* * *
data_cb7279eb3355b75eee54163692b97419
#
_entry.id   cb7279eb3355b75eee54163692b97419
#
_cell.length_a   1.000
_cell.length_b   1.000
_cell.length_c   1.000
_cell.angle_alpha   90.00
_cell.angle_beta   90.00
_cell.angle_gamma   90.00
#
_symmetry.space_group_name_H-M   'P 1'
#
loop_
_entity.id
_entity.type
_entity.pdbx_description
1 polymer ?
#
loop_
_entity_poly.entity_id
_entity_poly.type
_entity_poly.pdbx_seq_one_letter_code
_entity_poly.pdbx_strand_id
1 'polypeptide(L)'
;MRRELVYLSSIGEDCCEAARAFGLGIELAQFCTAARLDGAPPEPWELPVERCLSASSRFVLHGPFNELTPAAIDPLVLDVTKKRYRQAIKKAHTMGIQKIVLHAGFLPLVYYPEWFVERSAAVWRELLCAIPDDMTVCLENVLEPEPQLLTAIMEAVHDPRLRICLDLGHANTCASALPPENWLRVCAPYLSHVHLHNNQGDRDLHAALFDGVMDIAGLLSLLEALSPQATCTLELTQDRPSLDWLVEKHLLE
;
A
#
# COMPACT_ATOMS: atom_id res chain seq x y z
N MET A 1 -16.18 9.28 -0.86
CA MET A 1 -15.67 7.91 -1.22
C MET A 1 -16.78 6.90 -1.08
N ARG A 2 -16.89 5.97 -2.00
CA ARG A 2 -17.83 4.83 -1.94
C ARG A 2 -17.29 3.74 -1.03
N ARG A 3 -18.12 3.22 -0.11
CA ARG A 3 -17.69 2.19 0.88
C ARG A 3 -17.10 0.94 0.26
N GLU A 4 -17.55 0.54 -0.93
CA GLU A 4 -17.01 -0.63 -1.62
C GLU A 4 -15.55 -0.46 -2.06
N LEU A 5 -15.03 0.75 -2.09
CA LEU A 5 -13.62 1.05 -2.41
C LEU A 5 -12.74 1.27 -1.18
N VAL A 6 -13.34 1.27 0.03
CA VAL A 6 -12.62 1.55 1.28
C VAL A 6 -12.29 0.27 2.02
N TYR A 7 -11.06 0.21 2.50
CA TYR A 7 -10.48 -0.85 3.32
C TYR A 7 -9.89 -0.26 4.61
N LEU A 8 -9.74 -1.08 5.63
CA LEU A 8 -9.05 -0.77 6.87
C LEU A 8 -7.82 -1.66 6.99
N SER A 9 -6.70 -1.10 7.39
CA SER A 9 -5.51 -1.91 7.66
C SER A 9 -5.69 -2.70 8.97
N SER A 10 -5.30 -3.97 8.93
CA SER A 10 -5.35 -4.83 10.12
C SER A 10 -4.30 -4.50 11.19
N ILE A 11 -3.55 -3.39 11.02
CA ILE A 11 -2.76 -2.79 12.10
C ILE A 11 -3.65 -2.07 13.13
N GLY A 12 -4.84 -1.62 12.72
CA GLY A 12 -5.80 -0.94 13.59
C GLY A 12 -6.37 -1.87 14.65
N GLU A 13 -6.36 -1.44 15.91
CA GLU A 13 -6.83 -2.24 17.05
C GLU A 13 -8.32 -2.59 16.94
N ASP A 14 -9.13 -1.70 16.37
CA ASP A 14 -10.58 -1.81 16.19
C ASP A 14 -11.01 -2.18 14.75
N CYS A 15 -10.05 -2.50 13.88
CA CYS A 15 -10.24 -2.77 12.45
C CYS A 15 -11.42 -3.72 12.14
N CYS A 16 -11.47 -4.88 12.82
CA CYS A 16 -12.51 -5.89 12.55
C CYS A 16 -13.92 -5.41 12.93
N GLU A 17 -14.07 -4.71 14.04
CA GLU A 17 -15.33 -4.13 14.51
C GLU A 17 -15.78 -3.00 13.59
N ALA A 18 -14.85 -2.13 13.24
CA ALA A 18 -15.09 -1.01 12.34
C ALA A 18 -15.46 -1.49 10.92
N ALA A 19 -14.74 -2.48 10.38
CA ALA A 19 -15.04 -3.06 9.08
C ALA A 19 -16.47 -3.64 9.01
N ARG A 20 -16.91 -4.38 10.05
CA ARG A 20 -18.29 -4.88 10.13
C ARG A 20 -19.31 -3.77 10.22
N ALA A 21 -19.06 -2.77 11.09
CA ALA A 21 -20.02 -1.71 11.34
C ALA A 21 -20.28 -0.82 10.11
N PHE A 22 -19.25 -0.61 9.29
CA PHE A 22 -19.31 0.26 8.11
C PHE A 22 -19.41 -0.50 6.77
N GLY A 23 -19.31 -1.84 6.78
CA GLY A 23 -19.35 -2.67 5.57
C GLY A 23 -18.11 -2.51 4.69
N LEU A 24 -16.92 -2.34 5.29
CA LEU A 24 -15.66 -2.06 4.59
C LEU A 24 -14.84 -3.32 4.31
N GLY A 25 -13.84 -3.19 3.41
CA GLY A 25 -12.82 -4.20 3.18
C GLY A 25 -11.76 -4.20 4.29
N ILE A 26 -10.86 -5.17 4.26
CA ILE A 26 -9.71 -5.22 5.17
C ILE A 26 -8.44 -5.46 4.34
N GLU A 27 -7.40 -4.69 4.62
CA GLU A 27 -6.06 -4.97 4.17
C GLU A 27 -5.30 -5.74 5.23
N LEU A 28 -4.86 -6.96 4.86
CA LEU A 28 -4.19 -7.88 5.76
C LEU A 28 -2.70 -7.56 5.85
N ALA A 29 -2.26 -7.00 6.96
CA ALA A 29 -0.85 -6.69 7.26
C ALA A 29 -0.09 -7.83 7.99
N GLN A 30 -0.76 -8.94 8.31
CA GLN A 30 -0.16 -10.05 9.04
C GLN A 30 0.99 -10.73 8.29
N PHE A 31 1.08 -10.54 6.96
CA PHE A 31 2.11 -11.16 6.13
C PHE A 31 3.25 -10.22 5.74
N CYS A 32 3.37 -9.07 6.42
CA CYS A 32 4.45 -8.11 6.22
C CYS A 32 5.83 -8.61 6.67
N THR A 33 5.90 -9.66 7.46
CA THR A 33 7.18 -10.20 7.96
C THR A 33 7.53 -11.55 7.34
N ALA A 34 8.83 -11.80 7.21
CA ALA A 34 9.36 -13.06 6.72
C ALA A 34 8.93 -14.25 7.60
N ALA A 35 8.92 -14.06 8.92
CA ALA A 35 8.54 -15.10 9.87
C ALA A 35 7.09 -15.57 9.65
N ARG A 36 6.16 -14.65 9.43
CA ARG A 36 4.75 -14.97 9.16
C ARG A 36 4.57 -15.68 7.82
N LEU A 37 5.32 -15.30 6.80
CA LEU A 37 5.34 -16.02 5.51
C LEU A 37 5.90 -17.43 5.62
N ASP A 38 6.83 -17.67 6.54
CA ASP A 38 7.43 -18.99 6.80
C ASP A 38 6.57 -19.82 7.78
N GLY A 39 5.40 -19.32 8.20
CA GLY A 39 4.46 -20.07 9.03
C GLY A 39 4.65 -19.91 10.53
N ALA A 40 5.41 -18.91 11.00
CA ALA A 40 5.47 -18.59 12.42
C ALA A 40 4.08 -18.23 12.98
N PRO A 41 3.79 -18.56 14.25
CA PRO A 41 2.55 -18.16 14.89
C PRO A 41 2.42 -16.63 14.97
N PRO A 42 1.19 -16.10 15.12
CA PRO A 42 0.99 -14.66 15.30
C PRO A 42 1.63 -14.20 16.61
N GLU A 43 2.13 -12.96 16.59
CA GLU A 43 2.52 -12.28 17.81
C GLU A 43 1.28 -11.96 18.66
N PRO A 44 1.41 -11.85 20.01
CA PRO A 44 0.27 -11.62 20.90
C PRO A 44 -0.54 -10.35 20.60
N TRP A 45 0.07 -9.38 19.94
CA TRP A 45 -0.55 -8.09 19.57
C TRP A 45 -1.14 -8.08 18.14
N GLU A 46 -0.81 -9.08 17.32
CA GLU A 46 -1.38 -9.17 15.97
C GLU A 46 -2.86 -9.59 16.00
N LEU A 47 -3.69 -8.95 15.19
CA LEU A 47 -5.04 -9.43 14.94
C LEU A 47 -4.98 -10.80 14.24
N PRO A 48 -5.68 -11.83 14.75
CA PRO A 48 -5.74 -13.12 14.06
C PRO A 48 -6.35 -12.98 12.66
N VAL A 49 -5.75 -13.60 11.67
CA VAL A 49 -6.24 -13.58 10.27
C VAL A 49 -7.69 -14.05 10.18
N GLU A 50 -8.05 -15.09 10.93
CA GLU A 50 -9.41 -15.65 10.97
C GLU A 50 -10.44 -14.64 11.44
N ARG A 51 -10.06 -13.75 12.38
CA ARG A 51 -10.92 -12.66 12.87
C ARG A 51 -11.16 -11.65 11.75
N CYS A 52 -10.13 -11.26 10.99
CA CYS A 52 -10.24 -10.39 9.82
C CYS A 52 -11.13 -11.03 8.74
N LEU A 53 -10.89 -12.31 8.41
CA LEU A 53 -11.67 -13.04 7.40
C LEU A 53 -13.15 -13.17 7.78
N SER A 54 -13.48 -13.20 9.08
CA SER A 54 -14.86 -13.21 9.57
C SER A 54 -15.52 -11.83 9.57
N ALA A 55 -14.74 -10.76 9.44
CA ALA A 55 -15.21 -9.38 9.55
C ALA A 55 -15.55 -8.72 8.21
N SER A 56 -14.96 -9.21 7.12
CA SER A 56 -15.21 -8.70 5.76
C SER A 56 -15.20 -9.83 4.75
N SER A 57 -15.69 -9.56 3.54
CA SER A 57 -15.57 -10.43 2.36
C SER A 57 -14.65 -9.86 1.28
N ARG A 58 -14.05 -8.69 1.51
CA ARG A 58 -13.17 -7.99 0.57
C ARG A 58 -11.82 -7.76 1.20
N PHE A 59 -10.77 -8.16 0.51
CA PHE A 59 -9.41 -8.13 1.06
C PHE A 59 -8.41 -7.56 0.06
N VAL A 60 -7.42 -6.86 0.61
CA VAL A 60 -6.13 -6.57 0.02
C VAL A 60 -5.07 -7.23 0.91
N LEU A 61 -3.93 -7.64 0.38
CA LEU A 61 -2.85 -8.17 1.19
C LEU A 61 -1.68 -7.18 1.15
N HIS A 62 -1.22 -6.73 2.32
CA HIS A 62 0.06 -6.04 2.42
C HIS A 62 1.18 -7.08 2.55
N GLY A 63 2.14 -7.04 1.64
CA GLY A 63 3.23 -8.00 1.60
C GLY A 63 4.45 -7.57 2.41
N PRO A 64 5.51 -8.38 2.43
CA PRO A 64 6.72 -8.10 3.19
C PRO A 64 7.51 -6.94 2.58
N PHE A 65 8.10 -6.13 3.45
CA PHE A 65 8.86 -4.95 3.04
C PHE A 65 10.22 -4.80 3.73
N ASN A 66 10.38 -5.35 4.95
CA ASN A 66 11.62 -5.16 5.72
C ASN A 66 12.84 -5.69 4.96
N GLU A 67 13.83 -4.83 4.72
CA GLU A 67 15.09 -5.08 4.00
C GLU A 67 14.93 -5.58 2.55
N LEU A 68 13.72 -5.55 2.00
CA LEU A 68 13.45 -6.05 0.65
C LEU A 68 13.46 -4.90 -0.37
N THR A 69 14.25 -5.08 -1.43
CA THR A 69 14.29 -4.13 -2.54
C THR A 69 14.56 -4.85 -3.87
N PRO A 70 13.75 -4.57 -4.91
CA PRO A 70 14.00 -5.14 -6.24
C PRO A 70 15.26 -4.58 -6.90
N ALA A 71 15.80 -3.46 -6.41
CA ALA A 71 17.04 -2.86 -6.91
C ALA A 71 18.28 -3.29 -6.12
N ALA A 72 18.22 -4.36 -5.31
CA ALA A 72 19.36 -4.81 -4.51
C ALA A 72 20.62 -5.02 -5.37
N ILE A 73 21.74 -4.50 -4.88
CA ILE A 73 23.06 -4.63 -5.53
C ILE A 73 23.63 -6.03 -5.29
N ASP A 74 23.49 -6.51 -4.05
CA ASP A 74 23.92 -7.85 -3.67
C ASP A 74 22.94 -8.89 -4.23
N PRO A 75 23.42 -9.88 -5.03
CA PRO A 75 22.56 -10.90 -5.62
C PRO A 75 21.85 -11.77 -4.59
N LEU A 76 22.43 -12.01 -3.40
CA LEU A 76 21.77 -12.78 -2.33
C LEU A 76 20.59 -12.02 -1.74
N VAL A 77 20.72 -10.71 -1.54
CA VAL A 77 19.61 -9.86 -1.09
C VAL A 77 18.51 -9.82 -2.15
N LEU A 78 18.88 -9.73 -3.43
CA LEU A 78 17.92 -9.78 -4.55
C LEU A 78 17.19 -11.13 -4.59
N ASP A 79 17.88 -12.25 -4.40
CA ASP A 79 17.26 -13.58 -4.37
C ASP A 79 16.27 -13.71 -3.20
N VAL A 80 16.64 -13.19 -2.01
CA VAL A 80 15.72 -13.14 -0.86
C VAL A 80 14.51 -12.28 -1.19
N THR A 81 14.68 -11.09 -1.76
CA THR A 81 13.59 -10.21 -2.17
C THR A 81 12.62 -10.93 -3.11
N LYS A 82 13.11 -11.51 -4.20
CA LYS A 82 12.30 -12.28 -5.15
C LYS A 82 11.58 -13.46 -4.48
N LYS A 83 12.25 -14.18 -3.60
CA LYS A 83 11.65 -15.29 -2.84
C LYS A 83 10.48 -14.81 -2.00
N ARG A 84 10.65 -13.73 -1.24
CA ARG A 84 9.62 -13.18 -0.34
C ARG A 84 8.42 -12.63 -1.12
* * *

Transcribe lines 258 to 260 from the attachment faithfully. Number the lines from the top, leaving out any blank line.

C LEU A 76 20.59 -12.02 -1.74
N VAL A 77 20.72 -10.71 -1.54
CA VAL A 77 19.61 -9.86 -1.09